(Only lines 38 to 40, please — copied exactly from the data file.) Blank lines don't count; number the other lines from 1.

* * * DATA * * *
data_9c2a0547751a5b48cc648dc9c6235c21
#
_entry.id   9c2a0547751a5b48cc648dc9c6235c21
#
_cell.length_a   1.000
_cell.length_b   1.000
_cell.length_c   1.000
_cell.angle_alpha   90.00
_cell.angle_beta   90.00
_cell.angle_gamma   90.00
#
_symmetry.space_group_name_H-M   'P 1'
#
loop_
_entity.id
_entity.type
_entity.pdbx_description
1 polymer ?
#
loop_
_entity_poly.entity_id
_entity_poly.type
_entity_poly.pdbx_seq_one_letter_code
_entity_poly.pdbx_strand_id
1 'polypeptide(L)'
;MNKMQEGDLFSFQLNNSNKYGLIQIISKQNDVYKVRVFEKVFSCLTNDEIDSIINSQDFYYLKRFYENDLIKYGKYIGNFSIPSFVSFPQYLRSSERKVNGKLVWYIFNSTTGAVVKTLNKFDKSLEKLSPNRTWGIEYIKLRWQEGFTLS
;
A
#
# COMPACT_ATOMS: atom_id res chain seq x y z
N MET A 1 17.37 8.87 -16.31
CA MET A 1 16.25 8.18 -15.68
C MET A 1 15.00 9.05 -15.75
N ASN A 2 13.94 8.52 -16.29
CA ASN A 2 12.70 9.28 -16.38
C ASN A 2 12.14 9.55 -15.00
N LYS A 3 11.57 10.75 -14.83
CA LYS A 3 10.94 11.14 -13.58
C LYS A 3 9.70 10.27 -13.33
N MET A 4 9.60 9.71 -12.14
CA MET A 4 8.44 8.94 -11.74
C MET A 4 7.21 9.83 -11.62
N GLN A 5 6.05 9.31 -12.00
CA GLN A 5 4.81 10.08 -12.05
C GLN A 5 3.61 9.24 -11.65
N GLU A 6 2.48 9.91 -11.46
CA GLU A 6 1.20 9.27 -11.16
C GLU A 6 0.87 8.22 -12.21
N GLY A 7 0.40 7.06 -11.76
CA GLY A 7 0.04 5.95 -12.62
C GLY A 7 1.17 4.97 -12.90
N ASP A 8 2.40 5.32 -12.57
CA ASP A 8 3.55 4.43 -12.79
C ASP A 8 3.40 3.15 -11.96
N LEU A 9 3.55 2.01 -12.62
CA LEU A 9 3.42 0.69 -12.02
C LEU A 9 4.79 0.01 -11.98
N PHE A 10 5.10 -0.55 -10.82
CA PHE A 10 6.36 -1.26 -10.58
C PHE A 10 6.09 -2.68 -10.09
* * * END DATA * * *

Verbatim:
CA LYS A 3 10.94 11.14 -13.58
C LYS A 3 9.70 10.27 -13.33
N MET A 4 9.60 9.71 -12.14